Turbidity describes water clarity. Galveston Bay is considered turbid because the water is not very clear. A common misconception is that turbid water equals dirty water. However, this is not always the case. Because the sediment in Galveston Bay is a very fine silt, it is easily suspended by the wind, making the water brown. Zooplankton, or microscopic animals in the water, can also make the water appear turbid. Although some turbidity can be a sign of a healthy ecosystem, extremely turbid water can be bad. Turbid waters reduce the photic zone, which can affect seagrasses. In addition, excess turbidity can smother organisms, clog the gills of fish and bury fish eggs.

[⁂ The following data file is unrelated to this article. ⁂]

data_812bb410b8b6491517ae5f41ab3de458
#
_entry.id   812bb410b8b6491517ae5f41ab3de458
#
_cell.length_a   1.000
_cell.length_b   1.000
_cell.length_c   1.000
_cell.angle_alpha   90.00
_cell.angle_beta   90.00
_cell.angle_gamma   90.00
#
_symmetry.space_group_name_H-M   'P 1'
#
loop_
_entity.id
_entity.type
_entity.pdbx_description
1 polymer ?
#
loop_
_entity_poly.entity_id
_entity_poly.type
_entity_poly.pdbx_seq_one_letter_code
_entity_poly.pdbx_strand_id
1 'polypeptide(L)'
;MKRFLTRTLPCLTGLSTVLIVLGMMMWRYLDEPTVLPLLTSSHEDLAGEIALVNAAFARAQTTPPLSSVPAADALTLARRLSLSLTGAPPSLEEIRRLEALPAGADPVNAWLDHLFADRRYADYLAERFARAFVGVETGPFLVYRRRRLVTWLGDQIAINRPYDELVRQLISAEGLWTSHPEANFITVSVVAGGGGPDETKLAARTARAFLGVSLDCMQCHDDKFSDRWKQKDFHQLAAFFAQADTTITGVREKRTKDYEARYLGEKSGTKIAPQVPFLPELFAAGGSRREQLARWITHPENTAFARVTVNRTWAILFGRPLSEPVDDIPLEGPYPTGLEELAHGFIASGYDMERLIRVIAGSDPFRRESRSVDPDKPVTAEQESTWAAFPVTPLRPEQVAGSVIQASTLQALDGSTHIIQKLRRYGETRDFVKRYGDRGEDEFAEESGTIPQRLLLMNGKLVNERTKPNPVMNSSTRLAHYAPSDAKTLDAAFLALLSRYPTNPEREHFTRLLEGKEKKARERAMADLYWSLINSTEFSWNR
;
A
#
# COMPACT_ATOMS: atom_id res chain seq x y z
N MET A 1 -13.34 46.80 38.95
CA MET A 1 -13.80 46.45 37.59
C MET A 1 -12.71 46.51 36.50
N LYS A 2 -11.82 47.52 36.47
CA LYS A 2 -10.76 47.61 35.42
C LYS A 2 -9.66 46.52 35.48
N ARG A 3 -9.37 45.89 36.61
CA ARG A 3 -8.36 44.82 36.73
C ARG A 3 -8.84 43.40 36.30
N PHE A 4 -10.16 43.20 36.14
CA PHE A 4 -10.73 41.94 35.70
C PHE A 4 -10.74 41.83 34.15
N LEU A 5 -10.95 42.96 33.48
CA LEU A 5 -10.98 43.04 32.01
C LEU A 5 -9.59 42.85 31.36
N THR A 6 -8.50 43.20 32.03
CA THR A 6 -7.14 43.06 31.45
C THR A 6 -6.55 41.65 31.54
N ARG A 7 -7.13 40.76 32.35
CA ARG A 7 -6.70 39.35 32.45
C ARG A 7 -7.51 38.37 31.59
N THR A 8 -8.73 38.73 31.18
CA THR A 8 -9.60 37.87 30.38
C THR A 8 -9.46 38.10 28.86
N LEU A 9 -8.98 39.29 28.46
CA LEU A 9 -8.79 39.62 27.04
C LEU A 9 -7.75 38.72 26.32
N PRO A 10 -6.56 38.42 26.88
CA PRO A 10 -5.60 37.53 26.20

This is the instrument Artist Boat students use to measure Turbidity: